Volvo V60 review
The Volvo V60 is a spacious and stylish choice in the premium estate car sector
The V60 cements Volvo’s place among premium car makers – it’s a high quality, tech-packed, spacious and stylish estate that offers a different take on established rivals from Germany.
Where the others focus on driver appeal, the V60 offers a more comfort-orientated approach. It rides well, even on larger 19-inch wheels, and the laminated side glass found on top-spec Inscription models boosts refinement no end.
Inside, there’s the typical Swedish laid-back approach with comfortable seats, lots of space in the rear seats and boot, and an easy-to-use 9-inch touchscreen that dominates the dash. The cabin design is brighter than in German rivals, and although quality is impressive, it’s not quite up to the latest Audi standards.
Volvo is famous for its estate cars, and the new V60 is aiming to uphold a tradition established by cars like the 240 and 850 by being one of the most practical and family cars on sale. And to prove that Volvo is serious about its commitment to the estate concept, it launched the V60 in 2018 well ahead of its S60 saloon counterpart which arrived in 2019.
This is the second generation V60, and it's a rival to the Audi A4 Avant, BMW 3 Series Touring and Mercedes C-Class Estate. That's all of the rivals the V60 has, because there aren't estate variants of other compact executive saloons such as the Alfa Romeo Giulia, Jaguar XE and Lexus IS. Although obviously there's nothing stopping you choosing a V60 over any of these, unless you really hate estates. An S60 saloon is set to arrive in due course.
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Car group tests
The Volvo V60 makes a strong case for itself in two ways - it uses the same running gear as other Volvos such as the XC90, XC60 and V90 estate, plus it has the biggest boot of any model in the compact executive estate class, at 529 litres. Add in a stylish interior packed with tech, and it's clear why we awarded it commendations in our 2018 and 2019 New Car Awards.
Prices for the V60 start from around £34,000 and rise to just over £57,000, which is more or less on a par with rivals. The line-up comprises Plus versions of the Momentum, R-Design, Inscription, Polestar and Cross Country trims. Entry-level Momentum Plus cars are very well equipped, R-Design adds a sporty edge to the car's looks, while Inscription is the plush, luxury model. The Polestar Engineered petrol plug-in hybrid versions offer a blend of performance and efficiency, with the Cross-Country AWD models providing 60mm of extra ground clearance and some limited off-road ability.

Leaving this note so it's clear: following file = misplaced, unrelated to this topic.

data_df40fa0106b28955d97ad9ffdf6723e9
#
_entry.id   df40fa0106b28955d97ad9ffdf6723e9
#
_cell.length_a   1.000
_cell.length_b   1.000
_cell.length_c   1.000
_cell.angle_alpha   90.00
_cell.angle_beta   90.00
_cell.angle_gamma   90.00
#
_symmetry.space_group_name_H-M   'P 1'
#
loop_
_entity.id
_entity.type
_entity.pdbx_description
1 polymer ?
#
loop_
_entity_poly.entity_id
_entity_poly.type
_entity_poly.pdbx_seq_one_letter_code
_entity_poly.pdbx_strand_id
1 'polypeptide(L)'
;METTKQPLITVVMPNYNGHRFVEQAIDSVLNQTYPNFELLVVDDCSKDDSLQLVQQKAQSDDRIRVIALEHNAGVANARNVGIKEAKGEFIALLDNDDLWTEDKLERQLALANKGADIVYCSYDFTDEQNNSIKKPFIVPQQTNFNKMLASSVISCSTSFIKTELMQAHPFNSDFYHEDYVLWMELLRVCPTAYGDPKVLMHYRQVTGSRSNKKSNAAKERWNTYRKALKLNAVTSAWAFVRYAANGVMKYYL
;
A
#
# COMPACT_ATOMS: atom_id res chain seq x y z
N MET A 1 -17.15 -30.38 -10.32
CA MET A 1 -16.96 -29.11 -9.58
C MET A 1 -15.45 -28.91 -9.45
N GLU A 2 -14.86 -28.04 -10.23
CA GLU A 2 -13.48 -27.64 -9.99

The engine line-up is made up exclusively of 2.0-litre units. Two petrol engines feature, badged T4 and T5 – these have 187 and 247bhp respectively.
Diesel power comes from the D3 with 148bhp and D4 with 187bhp; both come with a six-speed manual gearbox as standard and offer an eight-speed Geartronic auto as an option. All except the four-wheel drive Cross Country and T8 badged R-Design Plus and Polestar Engineered versions are front-wheel drive.
In this review
- 1Verdict - currently readingThe Volvo V60 is a spacious and stylish choice in the premium estate car sector
- 2Engines, performance and driveD4 diesel offers decent performance, but refinement is the main focus of the V60 driving experience
- 3MPG, CO2 and Running CostsFour-cylinder engines provide decent economy with plug-in hybrids promising the best economy and tax returns
- 4Interior, design and technologyVolvo leads its rivals on interior design – the V60 has a cool and calm cabin, while technology is class best, too
- 5Practicality, comfort and boot spaceBest-in-class boot space is backed up by impressive knee room in the back. Foot space is a little more cramped, though
- 6Reliability and SafetyVolvo aims for there to be no road deaths in a new Volvo from 2020, so the V60 is packed with the latest safety technology